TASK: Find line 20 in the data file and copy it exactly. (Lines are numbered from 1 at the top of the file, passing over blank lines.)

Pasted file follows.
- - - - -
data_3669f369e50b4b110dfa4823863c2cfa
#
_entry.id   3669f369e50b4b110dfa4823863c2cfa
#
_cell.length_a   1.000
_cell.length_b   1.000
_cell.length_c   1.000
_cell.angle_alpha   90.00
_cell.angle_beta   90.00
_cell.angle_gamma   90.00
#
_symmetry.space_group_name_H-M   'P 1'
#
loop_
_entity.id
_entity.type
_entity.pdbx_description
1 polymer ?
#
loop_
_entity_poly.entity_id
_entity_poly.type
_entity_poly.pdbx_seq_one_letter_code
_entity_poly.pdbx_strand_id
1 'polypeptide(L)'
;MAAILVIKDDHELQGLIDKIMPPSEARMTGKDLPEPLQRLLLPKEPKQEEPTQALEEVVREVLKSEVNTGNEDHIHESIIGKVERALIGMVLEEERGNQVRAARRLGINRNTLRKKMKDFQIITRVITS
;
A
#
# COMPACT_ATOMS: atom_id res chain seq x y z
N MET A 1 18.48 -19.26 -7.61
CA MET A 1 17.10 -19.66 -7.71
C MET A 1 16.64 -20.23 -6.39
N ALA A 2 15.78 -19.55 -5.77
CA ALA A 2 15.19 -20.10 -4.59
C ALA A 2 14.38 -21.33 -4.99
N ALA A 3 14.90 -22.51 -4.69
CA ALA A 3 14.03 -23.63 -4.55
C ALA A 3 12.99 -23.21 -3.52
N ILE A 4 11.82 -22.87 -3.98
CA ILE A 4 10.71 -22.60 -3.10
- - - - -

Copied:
loop_